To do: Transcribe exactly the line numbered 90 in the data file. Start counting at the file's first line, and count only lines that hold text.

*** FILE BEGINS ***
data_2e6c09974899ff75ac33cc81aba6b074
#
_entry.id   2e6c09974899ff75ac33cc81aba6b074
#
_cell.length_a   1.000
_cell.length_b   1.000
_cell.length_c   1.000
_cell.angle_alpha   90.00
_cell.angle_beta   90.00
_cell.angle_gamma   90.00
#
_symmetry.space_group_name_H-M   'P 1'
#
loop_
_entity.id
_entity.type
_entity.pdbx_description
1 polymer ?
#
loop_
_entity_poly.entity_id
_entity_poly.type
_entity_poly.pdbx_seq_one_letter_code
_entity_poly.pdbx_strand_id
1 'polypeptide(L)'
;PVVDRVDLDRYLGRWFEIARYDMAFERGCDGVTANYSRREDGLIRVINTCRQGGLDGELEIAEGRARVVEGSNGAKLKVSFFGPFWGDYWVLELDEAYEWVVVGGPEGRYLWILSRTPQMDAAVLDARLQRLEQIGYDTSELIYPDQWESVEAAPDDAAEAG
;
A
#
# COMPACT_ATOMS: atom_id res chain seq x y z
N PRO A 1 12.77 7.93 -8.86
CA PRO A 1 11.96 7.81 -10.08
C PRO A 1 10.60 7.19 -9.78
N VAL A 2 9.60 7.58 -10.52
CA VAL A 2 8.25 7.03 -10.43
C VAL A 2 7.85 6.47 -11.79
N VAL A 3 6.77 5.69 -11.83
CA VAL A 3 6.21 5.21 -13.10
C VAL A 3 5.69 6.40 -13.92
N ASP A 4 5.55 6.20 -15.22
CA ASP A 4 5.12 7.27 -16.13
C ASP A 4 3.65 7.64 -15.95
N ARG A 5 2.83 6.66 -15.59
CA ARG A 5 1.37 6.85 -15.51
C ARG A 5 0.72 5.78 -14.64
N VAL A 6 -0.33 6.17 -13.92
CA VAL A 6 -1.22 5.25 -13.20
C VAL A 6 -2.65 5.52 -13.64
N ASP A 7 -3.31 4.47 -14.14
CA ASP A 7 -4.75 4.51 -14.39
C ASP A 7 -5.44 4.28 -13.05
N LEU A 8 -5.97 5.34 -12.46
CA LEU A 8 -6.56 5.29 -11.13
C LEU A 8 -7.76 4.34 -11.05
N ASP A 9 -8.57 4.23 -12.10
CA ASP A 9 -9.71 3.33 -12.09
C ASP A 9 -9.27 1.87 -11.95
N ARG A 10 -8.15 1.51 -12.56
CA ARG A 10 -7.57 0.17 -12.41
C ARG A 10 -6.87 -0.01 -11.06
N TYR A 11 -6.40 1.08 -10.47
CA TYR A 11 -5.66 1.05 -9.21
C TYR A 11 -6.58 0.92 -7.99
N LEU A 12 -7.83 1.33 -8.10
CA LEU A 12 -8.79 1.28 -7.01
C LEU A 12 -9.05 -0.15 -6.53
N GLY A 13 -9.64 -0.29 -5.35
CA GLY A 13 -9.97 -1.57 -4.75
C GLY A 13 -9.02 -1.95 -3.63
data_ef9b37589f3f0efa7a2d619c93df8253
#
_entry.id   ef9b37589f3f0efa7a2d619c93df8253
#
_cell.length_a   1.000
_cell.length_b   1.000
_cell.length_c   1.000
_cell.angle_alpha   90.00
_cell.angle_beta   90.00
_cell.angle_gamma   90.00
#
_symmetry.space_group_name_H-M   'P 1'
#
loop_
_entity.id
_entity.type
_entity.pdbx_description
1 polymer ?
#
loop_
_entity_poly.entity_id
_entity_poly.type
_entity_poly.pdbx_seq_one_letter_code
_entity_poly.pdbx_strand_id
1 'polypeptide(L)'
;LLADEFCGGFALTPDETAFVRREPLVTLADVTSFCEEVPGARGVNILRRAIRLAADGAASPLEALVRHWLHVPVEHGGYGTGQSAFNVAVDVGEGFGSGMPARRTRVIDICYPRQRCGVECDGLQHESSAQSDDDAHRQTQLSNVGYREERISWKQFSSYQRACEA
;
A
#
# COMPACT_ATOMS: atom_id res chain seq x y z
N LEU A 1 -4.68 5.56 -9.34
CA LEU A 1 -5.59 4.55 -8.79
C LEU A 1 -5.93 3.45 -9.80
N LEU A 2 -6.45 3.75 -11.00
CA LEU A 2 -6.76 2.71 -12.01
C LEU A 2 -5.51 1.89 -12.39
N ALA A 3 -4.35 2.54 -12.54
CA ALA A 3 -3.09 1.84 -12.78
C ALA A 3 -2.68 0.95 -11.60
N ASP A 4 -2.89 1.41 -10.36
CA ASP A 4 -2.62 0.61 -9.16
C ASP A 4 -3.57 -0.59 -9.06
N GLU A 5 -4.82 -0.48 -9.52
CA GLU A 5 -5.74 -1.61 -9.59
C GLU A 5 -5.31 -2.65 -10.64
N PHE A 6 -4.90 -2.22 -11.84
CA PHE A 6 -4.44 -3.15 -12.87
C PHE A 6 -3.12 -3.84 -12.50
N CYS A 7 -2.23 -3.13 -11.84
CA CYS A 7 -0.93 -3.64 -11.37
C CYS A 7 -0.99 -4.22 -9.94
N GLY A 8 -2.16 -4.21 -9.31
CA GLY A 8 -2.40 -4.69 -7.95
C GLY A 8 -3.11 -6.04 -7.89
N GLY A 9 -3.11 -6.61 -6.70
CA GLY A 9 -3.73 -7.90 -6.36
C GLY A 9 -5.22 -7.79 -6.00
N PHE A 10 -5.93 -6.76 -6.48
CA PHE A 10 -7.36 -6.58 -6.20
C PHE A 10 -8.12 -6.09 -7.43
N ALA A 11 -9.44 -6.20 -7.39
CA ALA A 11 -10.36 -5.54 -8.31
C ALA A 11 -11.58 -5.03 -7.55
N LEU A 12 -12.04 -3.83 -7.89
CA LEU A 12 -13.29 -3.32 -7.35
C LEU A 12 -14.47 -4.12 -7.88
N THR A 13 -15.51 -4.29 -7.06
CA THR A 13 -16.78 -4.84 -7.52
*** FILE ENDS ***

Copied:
_entity_poly.entity_id